Let’s set aside, for today, the question of whether President Trump is a racist.
Instead, let’s talk about the ways you should not go about trying to prove otherwise.
This came up the other day during Michael Cohen’s testimony before the House Oversight Committee. Cohen, who was Trump’s personal lawyer for a decade, said in his opening statement that his former boss was a racist.
Mark Meadows, the Republican congressman from western North Carolina, countered by inviting a special guest: Lynne Patton, an official with the Department of Housing and Urban Development. Meadows introduced a statement from her that said there’s no way she would work for a racist.
That seemed to pretty much settle the question for Meadows. A black person said it. So it must be true.
This argument is familiar to any of us who have been at a party where some white person drops the N-word or tells some terrible racial joke. The defense is always the same. “I’m not racist! I’ve got black friends!”
Those black friends never seem to be around when the white guy says his racist thing. But they’re out there somewhere.
Let’s be clear. Some co-worker you have lunch with once in a while, or an old high-school buddy you run into at the mall now and then … you don’t get to count them as friends for absolution of your sins.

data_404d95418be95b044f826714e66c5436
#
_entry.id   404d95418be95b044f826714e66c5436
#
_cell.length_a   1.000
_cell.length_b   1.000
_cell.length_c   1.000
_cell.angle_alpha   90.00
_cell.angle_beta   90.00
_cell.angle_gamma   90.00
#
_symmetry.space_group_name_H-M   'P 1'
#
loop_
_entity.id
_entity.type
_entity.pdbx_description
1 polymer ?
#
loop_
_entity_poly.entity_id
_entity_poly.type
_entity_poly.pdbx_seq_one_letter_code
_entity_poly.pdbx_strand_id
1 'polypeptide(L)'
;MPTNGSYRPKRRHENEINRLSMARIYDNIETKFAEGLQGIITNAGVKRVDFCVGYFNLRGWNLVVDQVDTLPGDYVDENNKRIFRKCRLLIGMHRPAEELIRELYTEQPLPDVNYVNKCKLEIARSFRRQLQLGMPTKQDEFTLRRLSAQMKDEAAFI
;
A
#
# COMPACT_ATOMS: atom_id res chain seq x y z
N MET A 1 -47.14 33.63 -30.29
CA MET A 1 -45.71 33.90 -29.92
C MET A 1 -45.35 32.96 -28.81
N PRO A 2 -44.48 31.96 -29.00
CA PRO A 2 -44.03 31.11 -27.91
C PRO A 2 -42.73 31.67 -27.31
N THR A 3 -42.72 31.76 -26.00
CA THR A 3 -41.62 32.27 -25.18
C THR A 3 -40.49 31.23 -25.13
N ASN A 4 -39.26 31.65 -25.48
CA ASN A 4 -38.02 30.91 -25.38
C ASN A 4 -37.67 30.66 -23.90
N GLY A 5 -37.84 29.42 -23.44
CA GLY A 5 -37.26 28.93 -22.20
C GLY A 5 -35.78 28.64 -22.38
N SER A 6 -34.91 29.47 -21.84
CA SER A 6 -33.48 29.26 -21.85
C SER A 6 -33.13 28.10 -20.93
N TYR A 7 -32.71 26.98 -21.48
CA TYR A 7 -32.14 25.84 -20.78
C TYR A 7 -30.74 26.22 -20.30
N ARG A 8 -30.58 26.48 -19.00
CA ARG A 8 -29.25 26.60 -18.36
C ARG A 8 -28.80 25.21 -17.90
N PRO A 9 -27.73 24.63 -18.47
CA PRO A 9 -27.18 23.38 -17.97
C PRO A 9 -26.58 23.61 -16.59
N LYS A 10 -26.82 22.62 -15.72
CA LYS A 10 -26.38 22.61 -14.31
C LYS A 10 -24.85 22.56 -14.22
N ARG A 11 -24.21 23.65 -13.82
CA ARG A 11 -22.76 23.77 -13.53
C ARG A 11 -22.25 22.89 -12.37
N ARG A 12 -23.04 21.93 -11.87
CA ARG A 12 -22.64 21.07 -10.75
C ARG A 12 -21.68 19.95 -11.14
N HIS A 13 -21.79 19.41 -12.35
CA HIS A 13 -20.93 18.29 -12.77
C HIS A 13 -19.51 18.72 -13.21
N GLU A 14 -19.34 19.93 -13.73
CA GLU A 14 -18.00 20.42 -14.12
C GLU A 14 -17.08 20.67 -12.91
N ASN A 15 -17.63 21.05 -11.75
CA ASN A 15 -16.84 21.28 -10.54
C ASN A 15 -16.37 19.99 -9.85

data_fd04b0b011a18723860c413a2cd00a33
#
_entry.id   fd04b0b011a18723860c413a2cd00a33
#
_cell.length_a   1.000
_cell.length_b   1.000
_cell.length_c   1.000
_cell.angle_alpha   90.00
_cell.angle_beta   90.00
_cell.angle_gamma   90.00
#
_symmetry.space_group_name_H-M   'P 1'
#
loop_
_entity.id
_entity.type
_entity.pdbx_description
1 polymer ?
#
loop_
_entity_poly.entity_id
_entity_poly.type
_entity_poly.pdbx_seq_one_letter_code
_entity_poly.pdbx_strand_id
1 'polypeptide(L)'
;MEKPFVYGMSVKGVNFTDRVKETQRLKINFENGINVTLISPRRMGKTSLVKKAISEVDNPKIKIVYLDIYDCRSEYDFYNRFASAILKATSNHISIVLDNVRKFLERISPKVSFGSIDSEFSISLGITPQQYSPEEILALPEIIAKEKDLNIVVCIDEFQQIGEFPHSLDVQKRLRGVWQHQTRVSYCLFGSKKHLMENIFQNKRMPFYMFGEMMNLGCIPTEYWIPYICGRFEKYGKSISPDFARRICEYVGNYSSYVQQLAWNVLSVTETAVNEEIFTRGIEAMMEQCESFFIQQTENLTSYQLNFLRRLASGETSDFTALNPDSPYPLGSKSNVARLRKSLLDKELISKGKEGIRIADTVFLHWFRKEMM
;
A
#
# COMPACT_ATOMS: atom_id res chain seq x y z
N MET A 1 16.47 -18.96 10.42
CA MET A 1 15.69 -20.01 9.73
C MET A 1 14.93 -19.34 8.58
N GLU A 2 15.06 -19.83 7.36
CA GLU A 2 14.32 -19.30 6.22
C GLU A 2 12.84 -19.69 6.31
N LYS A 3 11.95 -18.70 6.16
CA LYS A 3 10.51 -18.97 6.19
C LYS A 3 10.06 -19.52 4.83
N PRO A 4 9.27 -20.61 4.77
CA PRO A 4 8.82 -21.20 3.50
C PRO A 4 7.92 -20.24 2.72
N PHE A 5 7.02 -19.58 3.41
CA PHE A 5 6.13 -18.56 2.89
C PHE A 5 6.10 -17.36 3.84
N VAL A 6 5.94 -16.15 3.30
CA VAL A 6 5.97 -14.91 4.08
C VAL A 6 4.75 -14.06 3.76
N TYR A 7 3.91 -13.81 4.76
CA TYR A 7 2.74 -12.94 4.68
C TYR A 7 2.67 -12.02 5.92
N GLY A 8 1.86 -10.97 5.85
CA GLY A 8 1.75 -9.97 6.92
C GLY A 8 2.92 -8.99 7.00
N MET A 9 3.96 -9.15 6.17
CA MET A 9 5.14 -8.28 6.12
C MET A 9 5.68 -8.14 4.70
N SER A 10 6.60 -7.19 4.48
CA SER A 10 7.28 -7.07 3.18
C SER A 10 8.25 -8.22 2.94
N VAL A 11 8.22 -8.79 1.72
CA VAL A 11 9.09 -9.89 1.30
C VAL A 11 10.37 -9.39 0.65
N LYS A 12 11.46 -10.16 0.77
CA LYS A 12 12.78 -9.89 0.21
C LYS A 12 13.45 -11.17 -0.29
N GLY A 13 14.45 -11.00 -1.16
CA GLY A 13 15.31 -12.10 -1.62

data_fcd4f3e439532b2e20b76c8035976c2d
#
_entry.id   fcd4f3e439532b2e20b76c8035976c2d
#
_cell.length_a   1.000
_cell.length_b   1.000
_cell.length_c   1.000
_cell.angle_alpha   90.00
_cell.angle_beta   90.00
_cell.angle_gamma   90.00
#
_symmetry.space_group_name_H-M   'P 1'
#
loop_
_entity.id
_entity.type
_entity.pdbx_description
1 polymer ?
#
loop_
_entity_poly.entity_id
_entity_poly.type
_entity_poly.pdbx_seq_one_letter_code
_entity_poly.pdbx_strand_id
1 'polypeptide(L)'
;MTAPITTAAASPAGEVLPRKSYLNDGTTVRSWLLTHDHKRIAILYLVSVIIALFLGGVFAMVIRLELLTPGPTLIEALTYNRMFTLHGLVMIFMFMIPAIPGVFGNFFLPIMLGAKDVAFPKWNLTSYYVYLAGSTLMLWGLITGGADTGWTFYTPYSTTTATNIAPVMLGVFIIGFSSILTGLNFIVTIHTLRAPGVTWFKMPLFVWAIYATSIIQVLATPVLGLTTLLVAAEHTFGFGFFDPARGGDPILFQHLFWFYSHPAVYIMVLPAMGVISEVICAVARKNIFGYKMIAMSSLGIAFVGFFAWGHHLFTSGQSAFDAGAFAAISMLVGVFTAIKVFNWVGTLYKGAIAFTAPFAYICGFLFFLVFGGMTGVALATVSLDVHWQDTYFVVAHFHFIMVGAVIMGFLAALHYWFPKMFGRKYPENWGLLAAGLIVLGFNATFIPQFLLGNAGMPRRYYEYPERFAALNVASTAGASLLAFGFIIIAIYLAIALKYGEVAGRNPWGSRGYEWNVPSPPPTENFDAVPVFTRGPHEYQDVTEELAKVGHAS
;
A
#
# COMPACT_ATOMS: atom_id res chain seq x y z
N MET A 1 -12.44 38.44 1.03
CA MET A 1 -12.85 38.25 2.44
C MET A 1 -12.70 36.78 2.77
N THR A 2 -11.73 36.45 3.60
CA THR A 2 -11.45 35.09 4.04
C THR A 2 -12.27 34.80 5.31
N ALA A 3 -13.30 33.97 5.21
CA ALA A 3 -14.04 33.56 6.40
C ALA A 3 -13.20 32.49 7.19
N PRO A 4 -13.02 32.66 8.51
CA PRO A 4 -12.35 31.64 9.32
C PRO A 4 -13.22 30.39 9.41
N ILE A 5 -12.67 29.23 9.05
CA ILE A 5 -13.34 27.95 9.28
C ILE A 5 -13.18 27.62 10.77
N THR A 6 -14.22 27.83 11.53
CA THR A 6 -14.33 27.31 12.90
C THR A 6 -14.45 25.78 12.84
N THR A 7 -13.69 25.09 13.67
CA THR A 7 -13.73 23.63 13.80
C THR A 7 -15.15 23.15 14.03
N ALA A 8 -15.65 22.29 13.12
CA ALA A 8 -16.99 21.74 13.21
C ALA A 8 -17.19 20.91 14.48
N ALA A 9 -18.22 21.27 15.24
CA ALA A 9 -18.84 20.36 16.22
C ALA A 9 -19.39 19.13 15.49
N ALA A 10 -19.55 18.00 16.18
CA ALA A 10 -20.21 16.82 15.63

You don’t get to say you don’t have a racist bone in your body, because that’s probably not true. You don’t get to say you don’t see color, because then nobody in the world takes you seriously.
You don’t get to say “Actually, YOU’RE the racist,” because that move lost its power somewhere around sixth grade.
What struck me in particular about Meadows’ defense – and by extension, I guess, the president’s defense – is how much it missed the opportunity.
President Trump has spent a life in business, entertainment and politics. He has worked with literally thousands of important people. Mark Meadows and his staff knew what Cohen was going to say. In theory, they should’ve been able to pack that hearing room with friends of all colors and creeds willing to stand up for the president.
Instead, they got one political appointee most of us had never heard of.
It was a textbook example of how to make an unconvincing argument about race in the 21st century.
And it didn’t help that within minutes after the hearing, people were posting two different videos of Meadows from 2012 where he said he would work to send President Obama “back home to Kenya, or wherever it is.”
One last thing. I’m not sure of the rules in the House Oversight Committee. But what I do know is that Lynne Patton didn’t get to speak to the committee members. Mark Meadows just put a statement of hers into the record while she stood behind him.
In other words, the white man spoke while the black woman stood silently in the back. Optics, apparently, is another of the many things Mark Meadows doesn’t know much about.
Tommy Tomlinson’s On My Mind column runs every Monday on WFAE and WFAE.org. It represents his opinion, not the opinion of WFAE. You can respond to this column in the comments section below. You can also email Tommy at firstname.lastname@example.org.